Commemorating the Chernobyl disaster

Image of the new safe confinement of April 2015 by Tim Porter, Wikimedia Commons

On the occasion of commemorating the Chernobyl disaster which happened then 25 years ago an interview with Dörte Siedentopf (a physician who has since 20 years been working in disaster relief programs for victims of the disaster and an antinuclear activist) had been published on Germanys major public news website. It was reposted today on the occasion of the 30th anniversary of the disaster. Amongst others Dörte Siedentopf drew my attention to a 1959 agreement between the IAEA and the WHO.

Unfortunately I have found no original text of that 1959 agreement on the websites of the IAEA or WHO, but only excerpts posted on the website of an activist group which calls itself independentWHO.

According to their citations the agreement contains sentences like this:

Whenever either organization proposes to initiate a programme or activity on a subject in which the other organization has or may have a substantial interest, the first party shall consult the other with a view to adjusting the matter by mutual agreement.

Sounds a bit problematic to you?
Well here a WHO statement which seems to be a kind of response to concerns about that agreement:

Interpretation of WHO’s agreement with the international Atomic Energy Agency (IAEA) (Statement WHO/06 23 February 2001), excerpt:

The 1959 Agreement between WHO and IAEA does not affect the impartial and independent exercise by WHO of its statutory responsibilities, nor does it place WHO in a situation of subordination to IAEA. This has been amply demonstrated in the past, with one such example being the WHO recommendations on iodine prophylaxis in the case of nuclear accidents, which were published recently in hard copy and which may be consulted on the WHO web site.

(in this context you might want to read how Switzerland just enlarged its iodine tablet distribution in the vicinity of their power plants).

So in order to check out how well this “independent exercise of statutory responsibilities” works, lets look at an example of a cooperation between WHO and IAEA (and others), namely the Chernobyl Forum which issued the sofar most important assessment report of the Chernobyl disaster, namely the Health Effects of the Chernobyl Accident and Special Health Care Programmes (Report of the UN Chernobyl Forum Expert Group “Health”, Geneva 2006)

I was interested in their assessment of Birth defects and Down’s syndrome, which is on page 86 and 87. Go there. Look at it!

For those who don’t want to check page 86 and 87: the cited research which is included in this section is the following:

an on-going study in Belarus by Lazjuk (1999; 2003) according to which it is found that

In fact, there were statistically significantly less congenital abnormalities in the high contamination areas compared with low contamination areas, with a RR of 0.88 (95% CI 0.84–0.91).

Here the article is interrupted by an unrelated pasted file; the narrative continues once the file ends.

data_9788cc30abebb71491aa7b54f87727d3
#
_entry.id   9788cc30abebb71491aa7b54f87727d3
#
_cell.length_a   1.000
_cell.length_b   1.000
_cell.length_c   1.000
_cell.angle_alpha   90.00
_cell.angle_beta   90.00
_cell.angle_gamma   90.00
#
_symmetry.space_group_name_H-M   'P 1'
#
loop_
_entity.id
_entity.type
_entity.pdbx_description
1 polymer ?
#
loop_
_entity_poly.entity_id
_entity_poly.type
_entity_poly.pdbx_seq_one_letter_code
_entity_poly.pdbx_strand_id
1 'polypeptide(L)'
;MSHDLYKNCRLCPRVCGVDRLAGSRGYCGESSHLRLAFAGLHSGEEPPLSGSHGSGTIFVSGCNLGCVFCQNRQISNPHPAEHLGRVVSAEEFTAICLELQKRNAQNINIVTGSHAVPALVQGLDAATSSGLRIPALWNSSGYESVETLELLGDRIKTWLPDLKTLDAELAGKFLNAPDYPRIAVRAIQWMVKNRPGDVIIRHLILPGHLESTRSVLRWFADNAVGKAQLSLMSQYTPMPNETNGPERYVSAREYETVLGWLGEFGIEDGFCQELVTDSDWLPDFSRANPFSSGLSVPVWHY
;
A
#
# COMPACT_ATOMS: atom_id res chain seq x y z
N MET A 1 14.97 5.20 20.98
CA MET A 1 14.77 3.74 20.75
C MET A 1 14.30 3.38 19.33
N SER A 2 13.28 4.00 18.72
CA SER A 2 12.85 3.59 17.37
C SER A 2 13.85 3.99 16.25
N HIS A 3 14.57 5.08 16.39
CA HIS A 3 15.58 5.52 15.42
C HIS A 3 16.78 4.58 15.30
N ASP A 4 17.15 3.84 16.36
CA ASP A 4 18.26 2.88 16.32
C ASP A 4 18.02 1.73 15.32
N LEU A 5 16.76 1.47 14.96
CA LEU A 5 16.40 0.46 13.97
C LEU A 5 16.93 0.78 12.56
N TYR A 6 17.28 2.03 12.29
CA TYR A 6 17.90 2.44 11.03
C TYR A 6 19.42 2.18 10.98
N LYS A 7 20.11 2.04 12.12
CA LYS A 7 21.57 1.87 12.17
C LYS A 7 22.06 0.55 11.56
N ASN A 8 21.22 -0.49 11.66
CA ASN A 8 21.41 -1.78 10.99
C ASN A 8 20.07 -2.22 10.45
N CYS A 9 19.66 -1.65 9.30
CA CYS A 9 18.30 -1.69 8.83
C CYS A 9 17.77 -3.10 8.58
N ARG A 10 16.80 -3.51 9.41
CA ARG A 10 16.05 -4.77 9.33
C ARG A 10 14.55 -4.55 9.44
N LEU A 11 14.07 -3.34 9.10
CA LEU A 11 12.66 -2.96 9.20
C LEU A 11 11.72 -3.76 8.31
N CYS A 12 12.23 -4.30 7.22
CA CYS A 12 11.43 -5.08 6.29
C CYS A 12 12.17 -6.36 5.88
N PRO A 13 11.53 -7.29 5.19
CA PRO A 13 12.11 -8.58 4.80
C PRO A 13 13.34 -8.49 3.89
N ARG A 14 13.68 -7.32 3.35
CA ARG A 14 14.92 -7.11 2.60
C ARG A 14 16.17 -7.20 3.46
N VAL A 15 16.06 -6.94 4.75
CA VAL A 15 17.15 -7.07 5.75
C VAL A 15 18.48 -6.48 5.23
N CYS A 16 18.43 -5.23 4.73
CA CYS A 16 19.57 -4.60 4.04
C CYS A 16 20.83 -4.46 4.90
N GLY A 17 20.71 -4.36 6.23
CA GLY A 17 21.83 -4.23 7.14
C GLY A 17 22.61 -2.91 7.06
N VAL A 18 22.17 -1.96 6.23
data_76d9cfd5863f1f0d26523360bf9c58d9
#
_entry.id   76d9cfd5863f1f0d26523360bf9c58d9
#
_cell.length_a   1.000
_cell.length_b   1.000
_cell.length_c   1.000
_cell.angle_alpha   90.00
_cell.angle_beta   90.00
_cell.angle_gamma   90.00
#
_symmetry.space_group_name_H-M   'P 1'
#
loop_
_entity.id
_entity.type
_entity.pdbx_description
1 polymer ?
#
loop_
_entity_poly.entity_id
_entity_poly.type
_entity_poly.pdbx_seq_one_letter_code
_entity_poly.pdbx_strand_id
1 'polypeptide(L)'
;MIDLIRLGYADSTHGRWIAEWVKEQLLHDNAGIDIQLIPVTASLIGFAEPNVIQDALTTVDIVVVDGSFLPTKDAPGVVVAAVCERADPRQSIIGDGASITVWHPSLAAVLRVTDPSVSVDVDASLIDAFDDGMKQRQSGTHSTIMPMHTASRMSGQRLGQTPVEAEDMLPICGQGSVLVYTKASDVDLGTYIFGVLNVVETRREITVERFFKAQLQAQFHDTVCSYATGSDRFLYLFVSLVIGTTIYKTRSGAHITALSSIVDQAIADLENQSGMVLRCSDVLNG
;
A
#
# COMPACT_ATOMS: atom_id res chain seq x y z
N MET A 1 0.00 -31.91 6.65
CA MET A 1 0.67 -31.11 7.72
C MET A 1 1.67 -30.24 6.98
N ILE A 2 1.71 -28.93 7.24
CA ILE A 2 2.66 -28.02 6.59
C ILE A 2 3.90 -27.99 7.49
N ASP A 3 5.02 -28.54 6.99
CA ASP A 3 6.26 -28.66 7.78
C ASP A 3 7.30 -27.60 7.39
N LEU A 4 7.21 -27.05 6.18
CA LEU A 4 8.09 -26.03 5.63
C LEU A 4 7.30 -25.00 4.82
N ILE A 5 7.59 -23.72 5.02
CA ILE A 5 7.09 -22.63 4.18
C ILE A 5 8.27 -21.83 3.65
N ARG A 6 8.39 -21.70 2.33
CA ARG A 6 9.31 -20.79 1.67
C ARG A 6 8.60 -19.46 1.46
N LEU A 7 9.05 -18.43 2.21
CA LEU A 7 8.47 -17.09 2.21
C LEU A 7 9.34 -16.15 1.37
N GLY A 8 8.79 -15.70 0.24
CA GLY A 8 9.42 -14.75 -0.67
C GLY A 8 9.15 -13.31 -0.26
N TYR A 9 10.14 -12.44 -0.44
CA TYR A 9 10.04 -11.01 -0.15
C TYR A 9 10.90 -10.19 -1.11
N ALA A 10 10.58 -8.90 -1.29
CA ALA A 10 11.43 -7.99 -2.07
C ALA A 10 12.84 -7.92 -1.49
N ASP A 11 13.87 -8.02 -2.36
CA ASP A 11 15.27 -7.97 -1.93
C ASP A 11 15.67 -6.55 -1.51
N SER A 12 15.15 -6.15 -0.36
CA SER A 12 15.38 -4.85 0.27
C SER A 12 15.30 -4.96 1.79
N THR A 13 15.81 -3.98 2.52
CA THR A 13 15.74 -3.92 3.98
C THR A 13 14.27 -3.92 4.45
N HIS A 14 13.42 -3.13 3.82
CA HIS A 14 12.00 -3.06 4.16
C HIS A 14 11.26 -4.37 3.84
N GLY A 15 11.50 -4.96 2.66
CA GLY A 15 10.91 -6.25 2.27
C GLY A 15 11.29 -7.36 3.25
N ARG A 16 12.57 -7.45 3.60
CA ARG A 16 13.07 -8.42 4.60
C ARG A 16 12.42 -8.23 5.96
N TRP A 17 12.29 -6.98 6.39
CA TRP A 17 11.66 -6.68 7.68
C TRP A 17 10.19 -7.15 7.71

Other work of the same author is mentioned but not taken much into account as yet not evaluated enough.

a study in Ukraine by Fedoryshyn et al. (2002)
which reported a

statistically significant increase in congenital abnormalities in contaminated areas (Zhytomir) compared to a control area (Lvov), but as the authors mentioned, the value is “holding within the limits of spontaneous oscillations.


When the data were confined to easily discernable and recognizable “model” abnormalities, there was no statistically significant difference.

Links to conference reports of a Conference in Ukraine:

Anomalies of extremities (such as polydactyly) are some of the most frequent findings in Chernobyl-affected children reported at the 3rd International Conference Fifteen Years after Chernobyl (Kiev, 2001). However, this information should be addressed with caution, as further analytical research will be needed to confirm such claims.

a Belarus study (Zatsepin et al., 2004) which shows a peak in down syndrome for Jan 1987 (Figure 4) but

Overall, however there does not appear to be an overall trend in of an increasing incidence of Down’s syndrome from before or since the accident.

This is basically all. If you don’t believe me then again: please check it out yourself. So following this analysis of articles from basically three different author groups from Belarus and Ukraine the report states in their conclusions (p.92):

Given the range of absorbed doses received by the vast majority of parents prior to or during conception, the Chernobyl epidemiological studies are consistent with evidence in previous scientific literature. They do not indicate a radiation related increase in malformations or infant mortality as a direct result of radiation exposure.

There has been a modest but steady increase of equal magnitude in reported congenital malformations in both contaminated and control areas since 1986. This does not appear to be radiation related and may be a result of increased observation or reporting.

Dörte Siedentopf says about Ukrainian and Belarus statistics:

Eine für die Statistik verantwortliche Frau erzählte mir, sie bekomme Vorgaben aus der Bezirksstadt. Es werde geschrieben, was die Vorgesetzten hören wollten, denn niemand wolle seine Prämie verlieren. Im Jahr 2010 gab es in der Statistik fast keine Krebstoten mehr.